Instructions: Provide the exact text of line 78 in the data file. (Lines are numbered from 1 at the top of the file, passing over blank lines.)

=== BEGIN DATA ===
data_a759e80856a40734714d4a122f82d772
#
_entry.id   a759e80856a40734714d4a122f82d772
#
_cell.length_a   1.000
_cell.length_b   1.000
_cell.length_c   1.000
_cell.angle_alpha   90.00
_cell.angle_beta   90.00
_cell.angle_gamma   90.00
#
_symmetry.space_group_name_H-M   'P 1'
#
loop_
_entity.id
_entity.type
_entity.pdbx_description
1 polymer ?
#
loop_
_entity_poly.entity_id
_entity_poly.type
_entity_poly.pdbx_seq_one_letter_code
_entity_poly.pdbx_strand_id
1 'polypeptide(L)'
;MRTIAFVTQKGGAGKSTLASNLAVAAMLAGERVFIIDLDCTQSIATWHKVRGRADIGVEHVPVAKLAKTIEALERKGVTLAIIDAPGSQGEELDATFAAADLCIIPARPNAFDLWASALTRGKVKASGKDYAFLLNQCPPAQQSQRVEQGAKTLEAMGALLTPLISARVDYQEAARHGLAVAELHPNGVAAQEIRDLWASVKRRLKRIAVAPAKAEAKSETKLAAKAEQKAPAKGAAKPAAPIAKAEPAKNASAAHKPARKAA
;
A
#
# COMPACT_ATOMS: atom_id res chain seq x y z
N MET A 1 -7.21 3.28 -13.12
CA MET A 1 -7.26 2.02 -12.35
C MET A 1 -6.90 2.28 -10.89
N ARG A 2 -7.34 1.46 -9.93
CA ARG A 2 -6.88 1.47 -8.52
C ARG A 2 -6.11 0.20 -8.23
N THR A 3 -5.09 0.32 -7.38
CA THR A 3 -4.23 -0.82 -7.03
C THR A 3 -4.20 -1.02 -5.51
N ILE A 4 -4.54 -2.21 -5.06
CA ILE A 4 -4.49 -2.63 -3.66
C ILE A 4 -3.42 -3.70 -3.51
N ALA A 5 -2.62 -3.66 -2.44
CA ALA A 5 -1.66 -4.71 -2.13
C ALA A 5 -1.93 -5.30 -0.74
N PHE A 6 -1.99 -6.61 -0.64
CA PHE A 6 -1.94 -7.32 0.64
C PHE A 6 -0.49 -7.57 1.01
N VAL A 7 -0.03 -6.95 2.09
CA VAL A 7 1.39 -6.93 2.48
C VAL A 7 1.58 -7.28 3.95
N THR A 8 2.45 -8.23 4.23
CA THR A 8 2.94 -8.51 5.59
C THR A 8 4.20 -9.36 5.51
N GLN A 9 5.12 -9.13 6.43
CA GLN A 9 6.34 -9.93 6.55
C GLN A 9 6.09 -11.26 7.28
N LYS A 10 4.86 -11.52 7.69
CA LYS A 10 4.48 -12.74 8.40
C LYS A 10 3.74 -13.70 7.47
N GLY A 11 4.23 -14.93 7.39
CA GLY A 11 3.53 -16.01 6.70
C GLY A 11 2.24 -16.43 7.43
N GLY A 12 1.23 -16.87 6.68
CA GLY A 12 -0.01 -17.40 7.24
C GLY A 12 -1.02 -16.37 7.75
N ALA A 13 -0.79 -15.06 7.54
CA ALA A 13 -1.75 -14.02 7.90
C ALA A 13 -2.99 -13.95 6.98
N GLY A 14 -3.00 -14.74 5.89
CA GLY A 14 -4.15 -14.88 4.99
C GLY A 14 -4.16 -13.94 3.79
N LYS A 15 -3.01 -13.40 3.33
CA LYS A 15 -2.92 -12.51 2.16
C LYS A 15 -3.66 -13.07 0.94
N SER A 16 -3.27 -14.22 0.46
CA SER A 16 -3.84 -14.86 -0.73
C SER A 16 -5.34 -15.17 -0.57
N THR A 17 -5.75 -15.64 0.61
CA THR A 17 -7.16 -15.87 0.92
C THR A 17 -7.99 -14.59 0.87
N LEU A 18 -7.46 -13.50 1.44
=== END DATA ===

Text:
C SER A 16 -5.34 -15.17 -0.57